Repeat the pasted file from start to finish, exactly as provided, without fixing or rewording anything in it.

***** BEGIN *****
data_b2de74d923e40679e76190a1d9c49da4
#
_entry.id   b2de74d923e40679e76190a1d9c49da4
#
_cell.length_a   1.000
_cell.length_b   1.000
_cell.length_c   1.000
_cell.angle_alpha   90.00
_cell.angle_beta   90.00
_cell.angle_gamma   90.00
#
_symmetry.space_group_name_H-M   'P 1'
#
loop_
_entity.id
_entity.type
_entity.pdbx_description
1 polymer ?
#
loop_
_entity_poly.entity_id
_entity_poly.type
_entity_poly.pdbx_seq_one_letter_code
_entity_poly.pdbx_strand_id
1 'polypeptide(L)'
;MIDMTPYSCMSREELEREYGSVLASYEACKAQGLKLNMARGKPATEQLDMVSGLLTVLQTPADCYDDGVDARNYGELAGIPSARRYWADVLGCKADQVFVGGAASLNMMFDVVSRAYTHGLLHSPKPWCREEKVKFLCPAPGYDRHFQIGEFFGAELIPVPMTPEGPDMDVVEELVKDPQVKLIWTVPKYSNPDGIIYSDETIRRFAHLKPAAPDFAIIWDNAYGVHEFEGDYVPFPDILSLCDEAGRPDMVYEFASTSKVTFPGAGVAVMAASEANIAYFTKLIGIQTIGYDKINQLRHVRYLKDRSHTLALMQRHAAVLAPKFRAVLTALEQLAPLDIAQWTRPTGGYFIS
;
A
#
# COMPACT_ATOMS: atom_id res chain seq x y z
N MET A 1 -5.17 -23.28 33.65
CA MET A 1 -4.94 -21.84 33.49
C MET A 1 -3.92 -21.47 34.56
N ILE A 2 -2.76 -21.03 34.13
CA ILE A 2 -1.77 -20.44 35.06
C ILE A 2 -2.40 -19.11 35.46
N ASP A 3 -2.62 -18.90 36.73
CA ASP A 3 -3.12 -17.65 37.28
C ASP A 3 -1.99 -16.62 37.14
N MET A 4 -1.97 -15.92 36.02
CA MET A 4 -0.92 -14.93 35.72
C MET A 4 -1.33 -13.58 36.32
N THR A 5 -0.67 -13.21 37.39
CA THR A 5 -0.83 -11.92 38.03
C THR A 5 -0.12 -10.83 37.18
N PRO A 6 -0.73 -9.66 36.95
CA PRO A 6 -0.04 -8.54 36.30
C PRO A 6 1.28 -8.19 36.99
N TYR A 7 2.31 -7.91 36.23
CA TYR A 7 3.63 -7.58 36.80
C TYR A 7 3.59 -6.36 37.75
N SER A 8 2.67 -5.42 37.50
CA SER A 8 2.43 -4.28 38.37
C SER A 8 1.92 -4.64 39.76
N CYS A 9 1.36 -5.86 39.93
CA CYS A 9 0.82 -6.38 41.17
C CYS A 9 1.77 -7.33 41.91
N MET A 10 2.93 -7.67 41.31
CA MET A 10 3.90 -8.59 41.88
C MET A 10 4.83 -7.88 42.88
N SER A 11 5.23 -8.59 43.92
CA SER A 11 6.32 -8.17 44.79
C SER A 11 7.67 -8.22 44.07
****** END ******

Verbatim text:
data_b2de74d923e40679e76190a1d9c49da4
#
_entry.id   b2de74d923e40679e76190a1d9c49da4
#
_cell.length_a   1.000
_cell.length_b   1.000
_cell.length_c   1.000
_cell.angle_alpha   90.00
_cell.angle_beta   90.00
_cell.angle_gamma   90.00
#
_symmetry.space_group_name_H-M   'P 1'
#
loop_
_entity.id
_entity.type
_entity.pdbx_description
1 polymer ?
#
loop_
_entity_poly.entity_id
_entity_poly.type
_entity_poly.pdbx_seq_one_letter_code
_entity_poly.pdbx_strand_id
1 'polypeptide(L)'
;MIDMTPYSCMSREELEREYGSVLASYEACKAQGLKLNMARGKPATEQLDMVSGLLTVLQTPADCYDDGVDARNYGELAGIPSARRYWADVLGCKADQVFVGGAASLNMMFDVVSRAYTHGLLHSPKPWCREEKVKFLCPAPGYDRHFQIGEFFGAELIPVPMTPEGPDMDVVEELVKDPQVKLIWTVPKYSNPDGIIYSDETIRRFAHLKPAAPDFAIIWDNAYGVHEFEGDYVPFPDILSLCDEAGRPDMVYEFASTSKVTFPGAGVAVMAASEANIAYFTKLIGIQTIGYDKINQLRHVRYLKDRSHTLALMQRHAAVLAPKFRAVLTALEQLAPLDIAQWTRPTGGYFIS
;
A
#
# COMPACT_ATOMS: atom_id res chain seq x y z
N MET A 1 -5.17 -23.28 33.65
CA MET A 1 -4.94 -21.84 33.49
C MET A 1 -3.92 -21.47 34.56
N ILE A 2 -2.76 -21.03 34.13
CA ILE A 2 -1.77 -20.44 35.06
C ILE A 2 -2.40 -19.11 35.46
N ASP A 3 -2.62 -18.90 36.73
CA ASP A 3 -3.12 -17.65 37.28
C ASP A 3 -1.99 -16.62 37.14
N MET A 4 -1.97 -15.92 36.02
CA MET A 4 -0.92 -14.93 35.72
C MET A 4 -1.33 -13.58 36.32
N THR A 5 -0.67 -13.21 37.39
CA THR A 5 -0.83 -11.92 38.03
C THR A 5 -0.12 -10.83 37.18
N PRO A 6 -0.73 -9.66 36.95
CA PRO A 6 -0.04 -8.54 36.30
C PRO A 6 1.28 -8.19 36.99
N TYR A 7 2.31 -7.91 36.23
CA TYR A 7 3.63 -7.58 36.80
C TYR A 7 3.59 -6.36 37.75
N SER A 8 2.67 -5.42 37.50
CA SER A 8 2.43 -4.28 38.37
C SER A 8 1.92 -4.64 39.76
N CYS A 9 1.36 -5.86 39.93
CA CYS A 9 0.82 -6.38 41.17
C CYS A 9 1.77 -7.33 41.91
N MET A 10 2.93 -7.67 41.31
CA MET A 10 3.90 -8.59 41.88
C MET A 10 4.83 -7.88 42.88
N SER A 11 5.23 -8.59 43.92
CA SER A 11 6.32 -8.17 44.79
C SER A 11 7.67 -8.22 44.07